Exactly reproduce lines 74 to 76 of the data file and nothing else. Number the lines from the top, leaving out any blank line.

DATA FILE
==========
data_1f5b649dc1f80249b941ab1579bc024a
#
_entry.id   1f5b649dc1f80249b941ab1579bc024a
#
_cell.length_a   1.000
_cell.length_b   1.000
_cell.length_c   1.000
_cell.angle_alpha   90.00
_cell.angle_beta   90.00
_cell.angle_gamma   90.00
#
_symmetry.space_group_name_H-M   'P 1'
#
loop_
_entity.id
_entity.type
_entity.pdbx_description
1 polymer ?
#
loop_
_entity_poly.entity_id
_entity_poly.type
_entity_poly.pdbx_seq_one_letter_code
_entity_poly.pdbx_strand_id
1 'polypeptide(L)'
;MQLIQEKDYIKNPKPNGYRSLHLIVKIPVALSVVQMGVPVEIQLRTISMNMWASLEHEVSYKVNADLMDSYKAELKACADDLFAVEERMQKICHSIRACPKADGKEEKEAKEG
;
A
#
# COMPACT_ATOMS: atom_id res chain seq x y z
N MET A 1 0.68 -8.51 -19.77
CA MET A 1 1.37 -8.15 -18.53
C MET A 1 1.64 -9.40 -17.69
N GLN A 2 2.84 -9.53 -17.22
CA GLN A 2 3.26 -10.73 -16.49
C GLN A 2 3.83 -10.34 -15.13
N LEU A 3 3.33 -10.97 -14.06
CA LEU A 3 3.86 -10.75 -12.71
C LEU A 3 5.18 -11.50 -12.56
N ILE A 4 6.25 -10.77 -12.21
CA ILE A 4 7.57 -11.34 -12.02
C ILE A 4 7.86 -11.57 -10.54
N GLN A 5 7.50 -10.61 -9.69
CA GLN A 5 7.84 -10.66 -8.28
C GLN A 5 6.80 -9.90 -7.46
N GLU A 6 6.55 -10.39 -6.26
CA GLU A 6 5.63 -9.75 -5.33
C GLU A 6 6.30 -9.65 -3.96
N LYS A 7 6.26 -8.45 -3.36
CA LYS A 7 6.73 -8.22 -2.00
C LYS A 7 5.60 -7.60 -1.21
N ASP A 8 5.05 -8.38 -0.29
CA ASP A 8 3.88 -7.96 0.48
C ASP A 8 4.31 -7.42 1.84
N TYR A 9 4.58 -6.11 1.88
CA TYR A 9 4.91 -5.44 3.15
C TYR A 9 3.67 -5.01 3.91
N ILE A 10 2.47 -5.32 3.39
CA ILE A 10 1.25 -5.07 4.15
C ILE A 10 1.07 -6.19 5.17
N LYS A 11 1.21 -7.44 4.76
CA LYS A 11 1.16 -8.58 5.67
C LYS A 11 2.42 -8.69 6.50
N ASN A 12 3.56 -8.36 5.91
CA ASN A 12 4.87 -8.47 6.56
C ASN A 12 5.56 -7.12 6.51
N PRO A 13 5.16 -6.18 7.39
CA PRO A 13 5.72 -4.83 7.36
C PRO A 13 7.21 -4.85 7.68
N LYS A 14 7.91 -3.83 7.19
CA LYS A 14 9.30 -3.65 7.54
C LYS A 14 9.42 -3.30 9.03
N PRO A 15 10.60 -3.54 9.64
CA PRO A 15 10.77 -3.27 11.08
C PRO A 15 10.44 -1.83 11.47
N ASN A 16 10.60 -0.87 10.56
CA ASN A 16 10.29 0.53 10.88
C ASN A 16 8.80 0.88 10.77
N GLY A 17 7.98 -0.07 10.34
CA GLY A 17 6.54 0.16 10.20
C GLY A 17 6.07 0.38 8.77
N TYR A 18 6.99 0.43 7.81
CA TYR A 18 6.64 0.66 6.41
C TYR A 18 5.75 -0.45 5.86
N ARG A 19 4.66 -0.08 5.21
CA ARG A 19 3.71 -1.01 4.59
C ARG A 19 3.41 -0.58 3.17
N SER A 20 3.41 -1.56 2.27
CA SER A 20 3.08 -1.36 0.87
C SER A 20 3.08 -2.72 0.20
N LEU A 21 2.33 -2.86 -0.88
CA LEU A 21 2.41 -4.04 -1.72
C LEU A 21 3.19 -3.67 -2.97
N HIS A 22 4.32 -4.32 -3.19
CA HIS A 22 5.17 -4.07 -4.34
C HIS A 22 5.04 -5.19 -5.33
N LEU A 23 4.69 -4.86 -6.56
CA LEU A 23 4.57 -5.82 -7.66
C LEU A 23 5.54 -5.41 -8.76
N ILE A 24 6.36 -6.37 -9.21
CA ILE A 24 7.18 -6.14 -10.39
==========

CA PRO A 15 10.77 -3.27 11.08
C PRO A 15 10.44 -1.83 11.47
N ASN A 16 10.60 -0.87 10.56